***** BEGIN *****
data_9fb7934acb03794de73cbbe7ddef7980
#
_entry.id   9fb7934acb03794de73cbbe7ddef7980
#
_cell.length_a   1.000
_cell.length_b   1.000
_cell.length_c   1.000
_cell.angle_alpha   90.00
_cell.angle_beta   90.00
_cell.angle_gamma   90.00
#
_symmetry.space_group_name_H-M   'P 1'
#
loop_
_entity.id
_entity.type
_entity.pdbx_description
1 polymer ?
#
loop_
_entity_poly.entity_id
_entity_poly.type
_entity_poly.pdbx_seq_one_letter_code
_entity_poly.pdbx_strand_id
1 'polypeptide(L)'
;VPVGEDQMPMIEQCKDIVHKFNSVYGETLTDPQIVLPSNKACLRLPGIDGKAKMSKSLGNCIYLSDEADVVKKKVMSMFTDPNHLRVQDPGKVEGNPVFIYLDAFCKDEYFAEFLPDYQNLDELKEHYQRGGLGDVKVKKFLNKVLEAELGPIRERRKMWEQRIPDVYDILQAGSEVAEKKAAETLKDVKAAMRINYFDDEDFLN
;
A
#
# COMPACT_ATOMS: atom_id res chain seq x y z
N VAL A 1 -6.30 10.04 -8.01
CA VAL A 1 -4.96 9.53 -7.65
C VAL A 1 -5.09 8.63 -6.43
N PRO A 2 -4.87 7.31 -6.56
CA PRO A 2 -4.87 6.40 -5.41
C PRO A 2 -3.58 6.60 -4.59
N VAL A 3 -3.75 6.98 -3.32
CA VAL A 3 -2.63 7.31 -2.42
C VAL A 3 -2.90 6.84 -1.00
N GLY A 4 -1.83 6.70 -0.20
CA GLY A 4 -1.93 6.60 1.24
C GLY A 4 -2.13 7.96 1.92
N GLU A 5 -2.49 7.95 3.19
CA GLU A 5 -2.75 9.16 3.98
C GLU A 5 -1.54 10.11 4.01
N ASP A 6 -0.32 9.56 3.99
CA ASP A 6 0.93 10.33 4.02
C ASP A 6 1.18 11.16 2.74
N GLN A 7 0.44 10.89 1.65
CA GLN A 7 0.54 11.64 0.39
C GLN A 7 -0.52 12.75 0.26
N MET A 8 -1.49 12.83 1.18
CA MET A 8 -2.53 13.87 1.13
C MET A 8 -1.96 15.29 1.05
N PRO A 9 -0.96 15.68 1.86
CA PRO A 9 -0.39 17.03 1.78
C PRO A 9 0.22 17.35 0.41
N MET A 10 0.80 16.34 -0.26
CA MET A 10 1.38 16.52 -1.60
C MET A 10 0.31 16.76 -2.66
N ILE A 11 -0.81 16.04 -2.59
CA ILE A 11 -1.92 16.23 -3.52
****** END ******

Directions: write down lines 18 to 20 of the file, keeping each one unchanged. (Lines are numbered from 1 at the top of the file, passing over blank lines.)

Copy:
1 polymer ?
#
loop_